— Published 15 September 2023

Investigation opened against the Chief Operating Officer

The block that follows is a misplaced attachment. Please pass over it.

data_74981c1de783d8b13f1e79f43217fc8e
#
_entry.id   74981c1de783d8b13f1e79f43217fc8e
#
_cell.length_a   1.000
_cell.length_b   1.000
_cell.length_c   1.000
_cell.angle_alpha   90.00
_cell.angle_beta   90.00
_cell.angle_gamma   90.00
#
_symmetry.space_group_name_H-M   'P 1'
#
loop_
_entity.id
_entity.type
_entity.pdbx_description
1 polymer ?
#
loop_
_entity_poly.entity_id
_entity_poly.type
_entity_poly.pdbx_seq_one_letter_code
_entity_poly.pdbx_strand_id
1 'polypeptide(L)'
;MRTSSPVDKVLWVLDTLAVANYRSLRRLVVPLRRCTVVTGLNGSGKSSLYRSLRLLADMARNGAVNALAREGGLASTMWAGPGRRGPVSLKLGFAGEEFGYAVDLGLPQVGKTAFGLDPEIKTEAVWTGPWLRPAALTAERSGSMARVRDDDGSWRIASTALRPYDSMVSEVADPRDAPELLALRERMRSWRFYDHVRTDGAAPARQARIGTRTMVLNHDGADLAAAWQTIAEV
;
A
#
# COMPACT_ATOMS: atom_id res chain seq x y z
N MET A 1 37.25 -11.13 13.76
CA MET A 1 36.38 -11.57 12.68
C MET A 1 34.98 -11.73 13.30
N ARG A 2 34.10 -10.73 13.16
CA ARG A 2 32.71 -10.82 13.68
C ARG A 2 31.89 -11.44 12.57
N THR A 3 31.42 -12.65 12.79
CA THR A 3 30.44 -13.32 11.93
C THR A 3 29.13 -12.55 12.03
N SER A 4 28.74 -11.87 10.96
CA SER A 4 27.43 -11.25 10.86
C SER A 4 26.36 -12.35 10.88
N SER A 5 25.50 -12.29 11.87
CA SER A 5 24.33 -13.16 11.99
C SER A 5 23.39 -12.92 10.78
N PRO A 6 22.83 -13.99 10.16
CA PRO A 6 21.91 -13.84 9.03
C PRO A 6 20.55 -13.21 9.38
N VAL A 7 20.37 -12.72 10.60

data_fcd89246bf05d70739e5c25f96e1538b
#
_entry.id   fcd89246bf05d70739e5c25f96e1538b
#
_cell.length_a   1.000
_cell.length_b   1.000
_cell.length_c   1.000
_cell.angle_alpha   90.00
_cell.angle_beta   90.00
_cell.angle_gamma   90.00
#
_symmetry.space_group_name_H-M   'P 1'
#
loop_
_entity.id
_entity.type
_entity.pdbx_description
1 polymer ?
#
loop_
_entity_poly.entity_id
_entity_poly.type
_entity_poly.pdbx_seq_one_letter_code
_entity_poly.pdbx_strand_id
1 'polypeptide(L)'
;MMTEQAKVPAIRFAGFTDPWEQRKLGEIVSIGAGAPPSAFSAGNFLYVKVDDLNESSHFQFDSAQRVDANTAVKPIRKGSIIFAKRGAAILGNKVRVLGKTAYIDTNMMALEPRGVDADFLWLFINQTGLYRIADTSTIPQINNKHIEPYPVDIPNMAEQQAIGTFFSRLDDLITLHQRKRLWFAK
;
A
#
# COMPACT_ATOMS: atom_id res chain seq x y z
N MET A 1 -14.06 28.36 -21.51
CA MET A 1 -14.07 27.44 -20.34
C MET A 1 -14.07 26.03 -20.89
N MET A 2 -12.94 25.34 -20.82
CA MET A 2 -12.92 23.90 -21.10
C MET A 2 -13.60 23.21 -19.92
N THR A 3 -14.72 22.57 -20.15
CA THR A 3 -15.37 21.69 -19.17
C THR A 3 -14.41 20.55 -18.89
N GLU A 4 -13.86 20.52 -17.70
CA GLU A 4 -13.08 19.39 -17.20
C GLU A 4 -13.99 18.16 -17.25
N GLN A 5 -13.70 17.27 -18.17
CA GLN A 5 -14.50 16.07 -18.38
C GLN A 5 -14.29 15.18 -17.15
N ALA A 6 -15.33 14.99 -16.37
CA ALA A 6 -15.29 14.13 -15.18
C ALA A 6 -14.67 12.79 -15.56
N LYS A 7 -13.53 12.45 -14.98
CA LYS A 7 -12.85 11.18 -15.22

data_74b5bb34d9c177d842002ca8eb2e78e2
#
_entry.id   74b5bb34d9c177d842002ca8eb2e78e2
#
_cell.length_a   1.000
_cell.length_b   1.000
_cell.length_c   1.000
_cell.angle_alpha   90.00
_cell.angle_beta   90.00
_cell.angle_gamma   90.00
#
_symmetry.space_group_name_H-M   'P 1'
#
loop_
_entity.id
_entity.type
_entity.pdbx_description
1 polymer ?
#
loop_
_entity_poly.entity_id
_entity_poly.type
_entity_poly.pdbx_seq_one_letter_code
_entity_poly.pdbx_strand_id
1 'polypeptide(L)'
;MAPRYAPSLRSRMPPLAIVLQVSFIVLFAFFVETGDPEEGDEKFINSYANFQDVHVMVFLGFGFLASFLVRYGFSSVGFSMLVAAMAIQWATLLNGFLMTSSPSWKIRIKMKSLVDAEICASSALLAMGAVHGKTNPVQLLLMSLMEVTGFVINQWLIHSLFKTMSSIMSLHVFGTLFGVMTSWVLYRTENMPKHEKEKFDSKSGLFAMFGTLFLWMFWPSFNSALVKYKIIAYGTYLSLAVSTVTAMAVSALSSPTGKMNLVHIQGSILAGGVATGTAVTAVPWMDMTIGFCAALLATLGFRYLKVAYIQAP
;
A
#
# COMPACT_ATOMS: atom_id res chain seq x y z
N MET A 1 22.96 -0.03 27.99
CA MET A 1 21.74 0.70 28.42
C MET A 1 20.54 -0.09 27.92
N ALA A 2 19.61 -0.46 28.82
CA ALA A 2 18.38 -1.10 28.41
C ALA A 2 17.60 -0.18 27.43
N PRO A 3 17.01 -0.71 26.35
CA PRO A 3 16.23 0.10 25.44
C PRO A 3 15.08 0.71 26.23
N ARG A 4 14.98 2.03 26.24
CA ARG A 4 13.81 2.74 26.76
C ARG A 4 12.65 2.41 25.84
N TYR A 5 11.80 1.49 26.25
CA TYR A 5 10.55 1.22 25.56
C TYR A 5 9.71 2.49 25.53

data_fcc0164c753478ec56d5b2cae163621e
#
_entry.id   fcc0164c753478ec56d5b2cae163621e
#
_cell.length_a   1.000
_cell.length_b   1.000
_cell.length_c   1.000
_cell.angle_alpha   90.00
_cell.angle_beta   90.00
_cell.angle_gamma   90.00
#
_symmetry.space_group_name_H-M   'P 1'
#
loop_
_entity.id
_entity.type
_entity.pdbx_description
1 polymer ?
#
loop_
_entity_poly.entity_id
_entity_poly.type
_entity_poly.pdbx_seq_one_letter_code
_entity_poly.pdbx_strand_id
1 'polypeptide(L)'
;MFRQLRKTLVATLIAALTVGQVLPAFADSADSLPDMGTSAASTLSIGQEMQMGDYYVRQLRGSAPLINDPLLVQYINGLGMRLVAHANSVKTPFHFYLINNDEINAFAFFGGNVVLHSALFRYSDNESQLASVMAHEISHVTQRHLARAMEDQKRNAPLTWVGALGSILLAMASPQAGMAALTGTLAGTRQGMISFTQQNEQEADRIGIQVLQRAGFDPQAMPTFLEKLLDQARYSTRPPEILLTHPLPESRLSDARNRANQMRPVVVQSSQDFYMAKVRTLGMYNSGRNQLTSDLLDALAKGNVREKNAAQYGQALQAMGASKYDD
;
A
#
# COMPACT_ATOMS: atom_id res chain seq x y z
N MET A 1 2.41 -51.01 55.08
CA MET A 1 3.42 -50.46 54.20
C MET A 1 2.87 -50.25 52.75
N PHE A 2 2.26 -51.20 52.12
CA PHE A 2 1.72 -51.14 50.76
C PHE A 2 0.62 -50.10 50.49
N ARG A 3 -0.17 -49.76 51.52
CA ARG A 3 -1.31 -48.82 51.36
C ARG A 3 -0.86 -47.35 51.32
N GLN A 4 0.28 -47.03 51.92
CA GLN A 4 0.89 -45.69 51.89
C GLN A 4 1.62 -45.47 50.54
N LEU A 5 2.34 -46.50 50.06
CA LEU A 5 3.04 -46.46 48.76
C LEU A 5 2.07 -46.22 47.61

The National Financial Prosecutor’s Office (PNF) announced this week through its prosecutor, Jean-François Bohnert, that it would not disrupt the Paris 2024 Games. But in the meantime, it is continuing its work. According to a report in L’Equipe, confirmed by AFP from a judicial source, an investigation has been opened by the PNF into Michaël Aloïsio, the OCOG’s deputy CEO. The investigation began last week and is aimed at verifying the accusations of favouritism made by a former executive of the Organising Committee. The PNF magistrates are interested in the information contained in a complaint filed at the end of August by Sébastien Chesbeuf, a former employee of Paris 2024 who has become a consultant in the sports events sector. He left the OCOG on very bad terms, notably with Michaël Aloïsio, and is denouncing the conditions under which a public contract was awarded in 2023 by the Provence-Alpes-Côte-d’Azur (PACA) region for its pre-bid for the 2030 Winter Games. Sébastien Chesbeuf was working on this project as a consultant for the Keneo agency, until the intervention of the deputy director general of the Paris 2024 OCOG, who, according to the complainant, dissuaded the office of the region’s president, Renaud Muselier, from continuing the collaboration. According to Sébastien Chesbeuf, Michaël Aloïsio pushed the region to recruit another agency, RNK, created at the end of 2020 by Edouard Donnelly, now executive director of operations at the Paris 2024 OCOG. Michaël Aloïsio has always denied that he sought to favour one agency over another. Refuting Sébastien Chesbeuf’s accusations, he explained that his dealings with the PACA region, which is now associated with the Auvergne-Rhône-Alpes region in a joint bid, were simply a matter of “sharing experience”. Two separate investigations into suspicions of favouritism, illegal taking of interest and misappropriation of public funds in the awarding of the contracts were opened by the PNF at the end of June. But according to its prosecutor, Jean-François Bohnert, at this stage they have not uncovered any “serious” facts such as “corruption“.